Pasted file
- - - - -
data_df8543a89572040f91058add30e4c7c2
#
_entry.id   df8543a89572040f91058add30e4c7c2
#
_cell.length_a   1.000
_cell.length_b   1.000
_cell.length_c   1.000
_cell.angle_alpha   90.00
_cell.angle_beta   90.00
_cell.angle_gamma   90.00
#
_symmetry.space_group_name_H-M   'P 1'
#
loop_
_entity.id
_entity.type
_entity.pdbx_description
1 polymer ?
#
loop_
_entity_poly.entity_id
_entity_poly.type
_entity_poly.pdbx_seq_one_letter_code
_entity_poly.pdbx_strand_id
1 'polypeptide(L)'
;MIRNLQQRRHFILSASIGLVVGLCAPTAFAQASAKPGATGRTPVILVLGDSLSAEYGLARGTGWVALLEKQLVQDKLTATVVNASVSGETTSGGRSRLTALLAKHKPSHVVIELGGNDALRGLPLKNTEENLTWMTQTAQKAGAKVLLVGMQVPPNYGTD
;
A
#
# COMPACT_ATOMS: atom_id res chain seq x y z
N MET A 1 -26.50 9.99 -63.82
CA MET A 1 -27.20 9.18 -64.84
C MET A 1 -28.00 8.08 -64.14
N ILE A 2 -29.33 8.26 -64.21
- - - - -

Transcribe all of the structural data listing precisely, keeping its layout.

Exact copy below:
data_df8543a89572040f91058add30e4c7c2
#
_entry.id   df8543a89572040f91058add30e4c7c2
#
_cell.length_a   1.000
_cell.length_b   1.000
_cell.length_c   1.000
_cell.angle_alpha   90.00
_cell.angle_beta   90.00
_cell.angle_gamma   90.00
#
_symmetry.space_group_name_H-M   'P 1'
#
loop_
_entity.id
_entity.type
_entity.pdbx_description
1 polymer ?
#
loop_
_entity_poly.entity_id
_entity_poly.type
_entity_poly.pdbx_seq_one_letter_code
_entity_poly.pdbx_strand_id
1 'polypeptide(L)'
;MIRNLQQRRHFILSASIGLVVGLCAPTAFAQASAKPGATGRTPVILVLGDSLSAEYGLARGTGWVALLEKQLVQDKLTATVVNASVSGETTSGGRSRLTALLAKHKPSHVVIELGGNDALRGLPLKNTEENLTWMTQTAQKAGAKVLLVGMQVPPNYGTD
;
A
#
# COMPACT_ATOMS: atom_id res chain seq x y z
N MET A 1 -26.50 9.99 -63.82
CA MET A 1 -27.20 9.18 -64.84
C MET A 1 -28.00 8.08 -64.14
N ILE A 2 -29.33 8.26 -64.21